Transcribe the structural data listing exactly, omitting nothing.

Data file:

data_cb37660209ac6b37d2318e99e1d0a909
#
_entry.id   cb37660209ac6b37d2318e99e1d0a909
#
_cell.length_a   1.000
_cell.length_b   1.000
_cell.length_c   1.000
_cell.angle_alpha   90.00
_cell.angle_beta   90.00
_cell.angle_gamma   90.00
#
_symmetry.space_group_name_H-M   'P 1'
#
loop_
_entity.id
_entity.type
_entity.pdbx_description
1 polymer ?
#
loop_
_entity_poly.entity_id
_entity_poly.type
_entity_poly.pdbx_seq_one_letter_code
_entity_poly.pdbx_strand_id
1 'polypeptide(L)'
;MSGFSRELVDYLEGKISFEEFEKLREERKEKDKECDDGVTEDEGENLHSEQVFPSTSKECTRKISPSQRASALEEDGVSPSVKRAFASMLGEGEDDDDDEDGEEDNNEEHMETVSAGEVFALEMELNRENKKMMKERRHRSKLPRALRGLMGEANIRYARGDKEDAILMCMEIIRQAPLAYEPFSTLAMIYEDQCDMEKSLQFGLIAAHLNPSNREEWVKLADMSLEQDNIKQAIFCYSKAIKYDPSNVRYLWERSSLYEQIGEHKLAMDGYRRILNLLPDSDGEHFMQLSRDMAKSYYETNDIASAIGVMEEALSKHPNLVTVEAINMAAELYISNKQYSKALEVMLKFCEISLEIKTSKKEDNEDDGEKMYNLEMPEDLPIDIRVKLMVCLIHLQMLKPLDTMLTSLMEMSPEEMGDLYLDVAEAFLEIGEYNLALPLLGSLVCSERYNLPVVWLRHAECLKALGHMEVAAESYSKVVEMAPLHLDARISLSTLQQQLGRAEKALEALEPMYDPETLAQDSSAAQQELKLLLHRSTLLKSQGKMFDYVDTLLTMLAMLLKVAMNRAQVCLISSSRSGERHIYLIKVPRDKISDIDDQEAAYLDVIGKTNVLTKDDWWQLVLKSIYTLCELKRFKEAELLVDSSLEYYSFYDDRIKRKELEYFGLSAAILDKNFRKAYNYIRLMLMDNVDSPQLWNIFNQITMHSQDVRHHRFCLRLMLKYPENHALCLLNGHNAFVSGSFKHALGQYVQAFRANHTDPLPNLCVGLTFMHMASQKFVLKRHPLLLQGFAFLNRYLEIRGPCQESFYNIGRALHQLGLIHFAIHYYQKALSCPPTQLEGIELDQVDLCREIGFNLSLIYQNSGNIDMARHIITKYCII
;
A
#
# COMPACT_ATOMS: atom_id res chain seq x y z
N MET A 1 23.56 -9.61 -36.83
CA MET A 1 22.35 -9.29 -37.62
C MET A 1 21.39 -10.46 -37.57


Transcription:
data_cb37660209ac6b37d2318e99e1d0a909
#
_entry.id   cb37660209ac6b37d2318e99e1d0a909
#
_cell.length_a   1.000
_cell.length_b   1.000
_cell.length_c   1.000
_cell.angle_alpha   90.00
_cell.angle_beta   90.00
_cell.angle_gamma   90.00
#
_symmetry.space_group_name_H-M   'P 1'
#
loop_
_entity.id
_entity.type
_entity.pdbx_description
1 polymer ?
#
loop_
_entity_poly.entity_id
_entity_poly.type
_entity_poly.pdbx_seq_one_letter_code
_entity_poly.pdbx_strand_id
1 'polypeptide(L)'
;MSGFSRELVDYLEGKISFEEFEKLREERKEKDKECDDGVTEDEGENLHSEQVFPSTSKECTRKISPSQRASALEEDGVSPSVKRAFASMLGEGEDDDDDEDGEEDNNEEHMETVSAGEVFALEMELNRENKKMMKERRHRSKLPRALRGLMGEANIRYARGDKEDAILMCMEIIRQAPLAYEPFSTLAMIYEDQCDMEKSLQFGLIAAHLNPSNREEWVKLADMSLEQDNIKQAIFCYSKAIKYDPSNVRYLWERSSLYEQIGEHKLAMDGYRRILNLLPDSDGEHFMQLSRDMAKSYYETNDIASAIGVMEEALSKHPNLVTVEAINMAAELYISNKQYSKALEVMLKFCEISLEIKTSKKEDNEDDGEKMYNLEMPEDLPIDIRVKLMVCLIHLQMLKPLDTMLTSLMEMSPEEMGDLYLDVAEAFLEIGEYNLALPLLGSLVCSERYNLPVVWLRHAECLKALGHMEVAAESYSKVVEMAPLHLDARISLSTLQQQLGRAEKALEALEPMYDPETLAQDSSAAQQELKLLLHRSTLLKSQGKMFDYVDTLLTMLAMLLKVAMNRAQVCLISSSRSGERHIYLIKVPRDKISDIDDQEAAYLDVIGKTNVLTKDDWWQLVLKSIYTLCELKRFKEAELLVDSSLEYYSFYDDRIKRKELEYFGLSAAILDKNFRKAYNYIRLMLMDNVDSPQLWNIFNQITMHSQDVRHHRFCLRLMLKYPENHALCLLNGHNAFVSGSFKHALGQYVQAFRANHTDPLPNLCVGLTFMHMASQKFVLKRHPLLLQGFAFLNRYLEIRGPCQESFYNIGRALHQLGLIHFAIHYYQKALSCPPTQLEGIELDQVDLCREIGFNLSLIYQNSGNIDMARHIITKYCII
;
A
#
# COMPACT_ATOMS: atom_id res chain seq x y z
N MET A 1 23.56 -9.61 -36.83
CA MET A 1 22.35 -9.29 -37.62
C MET A 1 21.39 -10.46 -37.57